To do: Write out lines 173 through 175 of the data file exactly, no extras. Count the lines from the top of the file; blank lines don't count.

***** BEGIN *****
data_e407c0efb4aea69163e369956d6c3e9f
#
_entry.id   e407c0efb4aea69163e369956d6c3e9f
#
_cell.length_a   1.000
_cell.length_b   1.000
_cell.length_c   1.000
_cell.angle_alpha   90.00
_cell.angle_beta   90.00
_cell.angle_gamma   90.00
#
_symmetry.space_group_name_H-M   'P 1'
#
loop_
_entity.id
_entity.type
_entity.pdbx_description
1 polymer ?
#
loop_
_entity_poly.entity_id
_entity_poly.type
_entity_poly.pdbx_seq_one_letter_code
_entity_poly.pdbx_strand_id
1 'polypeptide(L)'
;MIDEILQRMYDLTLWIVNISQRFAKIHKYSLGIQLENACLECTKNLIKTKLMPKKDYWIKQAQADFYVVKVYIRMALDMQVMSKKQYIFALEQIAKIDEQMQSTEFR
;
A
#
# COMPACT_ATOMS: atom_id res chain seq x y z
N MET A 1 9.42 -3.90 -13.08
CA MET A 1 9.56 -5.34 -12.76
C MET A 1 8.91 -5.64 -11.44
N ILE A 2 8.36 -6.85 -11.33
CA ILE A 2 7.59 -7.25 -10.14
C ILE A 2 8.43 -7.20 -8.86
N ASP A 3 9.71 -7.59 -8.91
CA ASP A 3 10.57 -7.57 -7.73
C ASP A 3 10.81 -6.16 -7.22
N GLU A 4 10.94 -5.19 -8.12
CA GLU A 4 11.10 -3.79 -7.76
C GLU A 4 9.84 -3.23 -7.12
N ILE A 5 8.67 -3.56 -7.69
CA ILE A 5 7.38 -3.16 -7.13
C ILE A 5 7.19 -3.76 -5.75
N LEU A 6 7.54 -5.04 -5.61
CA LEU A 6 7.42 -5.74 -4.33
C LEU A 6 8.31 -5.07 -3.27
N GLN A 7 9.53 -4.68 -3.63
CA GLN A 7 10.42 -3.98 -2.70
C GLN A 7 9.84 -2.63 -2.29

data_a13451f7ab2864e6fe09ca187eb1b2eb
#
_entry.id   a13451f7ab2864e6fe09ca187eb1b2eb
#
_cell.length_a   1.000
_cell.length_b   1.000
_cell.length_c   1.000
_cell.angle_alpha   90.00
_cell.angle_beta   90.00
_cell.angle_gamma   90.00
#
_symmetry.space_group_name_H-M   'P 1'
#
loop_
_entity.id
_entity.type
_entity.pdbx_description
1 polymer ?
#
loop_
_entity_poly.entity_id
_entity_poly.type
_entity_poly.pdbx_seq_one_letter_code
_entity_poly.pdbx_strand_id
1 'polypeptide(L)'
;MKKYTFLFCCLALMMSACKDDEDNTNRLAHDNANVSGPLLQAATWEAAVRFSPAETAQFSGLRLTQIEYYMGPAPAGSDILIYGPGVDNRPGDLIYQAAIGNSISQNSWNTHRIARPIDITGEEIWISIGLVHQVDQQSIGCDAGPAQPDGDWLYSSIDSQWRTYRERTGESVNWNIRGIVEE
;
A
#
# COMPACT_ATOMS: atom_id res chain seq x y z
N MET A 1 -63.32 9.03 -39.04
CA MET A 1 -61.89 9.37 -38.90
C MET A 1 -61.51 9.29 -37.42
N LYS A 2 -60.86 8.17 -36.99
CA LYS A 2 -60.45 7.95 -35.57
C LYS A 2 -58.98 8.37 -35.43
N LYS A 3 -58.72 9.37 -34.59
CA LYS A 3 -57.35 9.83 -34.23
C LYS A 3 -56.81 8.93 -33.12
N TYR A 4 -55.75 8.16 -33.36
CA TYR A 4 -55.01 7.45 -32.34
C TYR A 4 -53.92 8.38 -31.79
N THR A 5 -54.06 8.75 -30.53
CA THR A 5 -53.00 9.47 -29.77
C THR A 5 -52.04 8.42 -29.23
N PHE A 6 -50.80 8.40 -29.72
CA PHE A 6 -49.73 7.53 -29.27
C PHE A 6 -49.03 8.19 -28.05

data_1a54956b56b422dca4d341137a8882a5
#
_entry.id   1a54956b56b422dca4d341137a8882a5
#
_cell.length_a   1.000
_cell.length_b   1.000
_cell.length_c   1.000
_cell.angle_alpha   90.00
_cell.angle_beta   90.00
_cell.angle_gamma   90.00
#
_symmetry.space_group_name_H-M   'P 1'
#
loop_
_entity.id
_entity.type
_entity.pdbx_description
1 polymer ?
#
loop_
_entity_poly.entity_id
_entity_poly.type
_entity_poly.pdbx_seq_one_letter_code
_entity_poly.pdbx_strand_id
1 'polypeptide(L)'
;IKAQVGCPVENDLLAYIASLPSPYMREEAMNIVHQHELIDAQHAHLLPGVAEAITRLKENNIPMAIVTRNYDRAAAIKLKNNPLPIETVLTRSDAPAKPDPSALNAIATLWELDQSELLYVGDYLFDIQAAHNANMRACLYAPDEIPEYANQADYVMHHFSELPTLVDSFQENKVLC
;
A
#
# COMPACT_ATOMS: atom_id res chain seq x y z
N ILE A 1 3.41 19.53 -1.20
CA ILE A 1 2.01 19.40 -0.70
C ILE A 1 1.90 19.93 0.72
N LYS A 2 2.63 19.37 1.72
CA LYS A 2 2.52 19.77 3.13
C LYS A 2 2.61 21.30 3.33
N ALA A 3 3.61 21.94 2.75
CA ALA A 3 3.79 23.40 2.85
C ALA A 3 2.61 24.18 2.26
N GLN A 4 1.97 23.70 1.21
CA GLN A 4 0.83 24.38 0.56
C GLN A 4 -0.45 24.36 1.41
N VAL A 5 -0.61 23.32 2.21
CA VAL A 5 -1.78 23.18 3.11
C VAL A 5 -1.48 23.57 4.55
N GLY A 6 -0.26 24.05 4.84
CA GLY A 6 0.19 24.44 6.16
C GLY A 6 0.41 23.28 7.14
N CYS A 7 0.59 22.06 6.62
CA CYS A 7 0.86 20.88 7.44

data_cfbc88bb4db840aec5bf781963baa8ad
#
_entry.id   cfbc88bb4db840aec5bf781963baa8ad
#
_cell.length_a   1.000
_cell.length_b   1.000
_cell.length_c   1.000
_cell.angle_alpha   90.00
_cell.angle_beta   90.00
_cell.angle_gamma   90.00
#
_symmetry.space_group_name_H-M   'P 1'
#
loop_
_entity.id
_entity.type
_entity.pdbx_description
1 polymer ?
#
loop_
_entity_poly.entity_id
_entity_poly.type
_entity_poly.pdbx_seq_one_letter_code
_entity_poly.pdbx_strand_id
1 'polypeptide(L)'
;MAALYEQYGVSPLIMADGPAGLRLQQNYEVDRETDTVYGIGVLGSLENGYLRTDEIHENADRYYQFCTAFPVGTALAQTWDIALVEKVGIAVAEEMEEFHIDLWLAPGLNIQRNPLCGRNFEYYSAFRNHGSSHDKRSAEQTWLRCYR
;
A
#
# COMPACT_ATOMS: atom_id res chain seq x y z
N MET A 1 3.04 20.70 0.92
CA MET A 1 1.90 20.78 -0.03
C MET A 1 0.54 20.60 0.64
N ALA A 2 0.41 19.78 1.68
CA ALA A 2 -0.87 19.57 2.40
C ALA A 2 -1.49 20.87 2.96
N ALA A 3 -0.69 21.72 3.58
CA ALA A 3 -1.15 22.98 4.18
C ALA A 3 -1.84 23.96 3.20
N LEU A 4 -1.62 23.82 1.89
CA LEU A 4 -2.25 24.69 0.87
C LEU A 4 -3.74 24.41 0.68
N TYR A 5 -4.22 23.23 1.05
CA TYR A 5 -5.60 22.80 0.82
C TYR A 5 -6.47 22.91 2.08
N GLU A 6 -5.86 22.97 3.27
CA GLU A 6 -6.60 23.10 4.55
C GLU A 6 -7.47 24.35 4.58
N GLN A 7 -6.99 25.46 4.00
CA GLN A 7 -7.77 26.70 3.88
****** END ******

_entity_poly.pdbx_strand_id
1 'polypeptide(L)'
;MAALYEQYGVSPLIMADGPAGLRLQQNYEVDRETDTVYGIGVLGSLENGYLRTDEIHENADRYYQFCTAFPVGTALAQTWDIALVEKVGIAVAEEMEEFHIDLWLAPGLNIQRNPLCGRNFEYYSAFRNHGSSHDKRSAEQTWLRCYR